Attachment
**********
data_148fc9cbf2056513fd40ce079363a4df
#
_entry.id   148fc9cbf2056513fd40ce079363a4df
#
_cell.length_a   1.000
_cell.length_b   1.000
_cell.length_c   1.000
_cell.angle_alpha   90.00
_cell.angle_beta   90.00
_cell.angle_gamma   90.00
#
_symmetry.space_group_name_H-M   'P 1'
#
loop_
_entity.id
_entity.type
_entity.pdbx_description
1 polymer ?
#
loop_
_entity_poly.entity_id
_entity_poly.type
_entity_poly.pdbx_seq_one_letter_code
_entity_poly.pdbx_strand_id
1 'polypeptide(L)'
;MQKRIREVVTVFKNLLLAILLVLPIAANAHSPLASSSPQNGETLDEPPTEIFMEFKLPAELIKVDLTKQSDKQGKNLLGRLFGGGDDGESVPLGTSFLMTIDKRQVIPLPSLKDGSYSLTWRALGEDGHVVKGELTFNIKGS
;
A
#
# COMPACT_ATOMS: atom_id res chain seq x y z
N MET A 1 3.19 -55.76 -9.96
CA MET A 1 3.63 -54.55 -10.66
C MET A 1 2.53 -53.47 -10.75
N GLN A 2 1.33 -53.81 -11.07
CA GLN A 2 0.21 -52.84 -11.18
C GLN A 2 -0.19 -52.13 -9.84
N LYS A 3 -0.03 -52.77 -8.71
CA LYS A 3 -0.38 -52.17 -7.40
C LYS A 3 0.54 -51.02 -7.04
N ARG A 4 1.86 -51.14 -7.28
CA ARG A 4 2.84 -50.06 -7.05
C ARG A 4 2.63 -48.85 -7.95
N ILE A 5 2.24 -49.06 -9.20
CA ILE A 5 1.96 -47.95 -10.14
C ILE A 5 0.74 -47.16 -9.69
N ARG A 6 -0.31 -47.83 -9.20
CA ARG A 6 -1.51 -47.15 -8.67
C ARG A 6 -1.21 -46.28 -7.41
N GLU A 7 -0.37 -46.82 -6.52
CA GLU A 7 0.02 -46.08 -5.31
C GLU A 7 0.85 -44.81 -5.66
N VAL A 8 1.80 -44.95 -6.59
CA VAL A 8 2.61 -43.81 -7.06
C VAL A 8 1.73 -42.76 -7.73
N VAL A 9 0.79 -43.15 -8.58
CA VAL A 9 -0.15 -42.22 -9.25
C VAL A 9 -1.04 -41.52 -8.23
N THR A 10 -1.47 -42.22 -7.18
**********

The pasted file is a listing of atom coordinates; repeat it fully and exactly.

data_148fc9cbf2056513fd40ce079363a4df
#
_entry.id   148fc9cbf2056513fd40ce079363a4df
#
_cell.length_a   1.000
_cell.length_b   1.000
_cell.length_c   1.000
_cell.angle_alpha   90.00
_cell.angle_beta   90.00
_cell.angle_gamma   90.00
#
_symmetry.space_group_name_H-M   'P 1'
#
loop_
_entity.id
_entity.type
_entity.pdbx_description
1 polymer ?
#
loop_
_entity_poly.entity_id
_entity_poly.type
_entity_poly.pdbx_seq_one_letter_code
_entity_poly.pdbx_strand_id
1 'polypeptide(L)'
;MQKRIREVVTVFKNLLLAILLVLPIAANAHSPLASSSPQNGETLDEPPTEIFMEFKLPAELIKVDLTKQSDKQGKNLLGRLFGGGDDGESVPLGTSFLMTIDKRQVIPLPSLKDGSYSLTWRALGEDGHVVKGELTFNIKGS
;
A
#
# COMPACT_ATOMS: atom_id res chain seq x y z
N MET A 1 3.19 -55.76 -9.96
CA MET A 1 3.63 -54.55 -10.66
C MET A 1 2.53 -53.47 -10.75
N GLN A 2 1.33 -53.81 -11.07
CA GLN A 2 0.21 -52.84 -11.18
C GLN A 2 -0.19 -52.13 -9.84
N LYS A 3 -0.03 -52.77 -8.71
CA LYS A 3 -0.38 -52.17 -7.40
C LYS A 3 0.54 -51.02 -7.04
N ARG A 4 1.86 -51.14 -7.28
CA ARG A 4 2.84 -50.06 -7.05
C ARG A 4 2.63 -48.85 -7.95
N ILE A 5 2.24 -49.06 -9.20
CA ILE A 5 1.96 -47.95 -10.14
C ILE A 5 0.74 -47.16 -9.69
N ARG A 6 -0.31 -47.83 -9.20
CA ARG A 6 -1.51 -47.15 -8.67
C ARG A 6 -1.21 -46.28 -7.41
N GLU A 7 -0.37 -46.82 -6.52
CA GLU A 7 0.02 -46.08 -5.31
C GLU A 7 0.85 -44.81 -5.66
N VAL A 8 1.80 -44.95 -6.59
CA VAL A 8 2.61 -43.81 -7.06
C VAL A 8 1.73 -42.76 -7.73
N VAL A 9 0.79 -43.15 -8.58
CA VAL A 9 -0.15 -42.22 -9.25
C VAL A 9 -1.04 -41.52 -8.23
N THR A 10 -1.47 -42.22 -7.18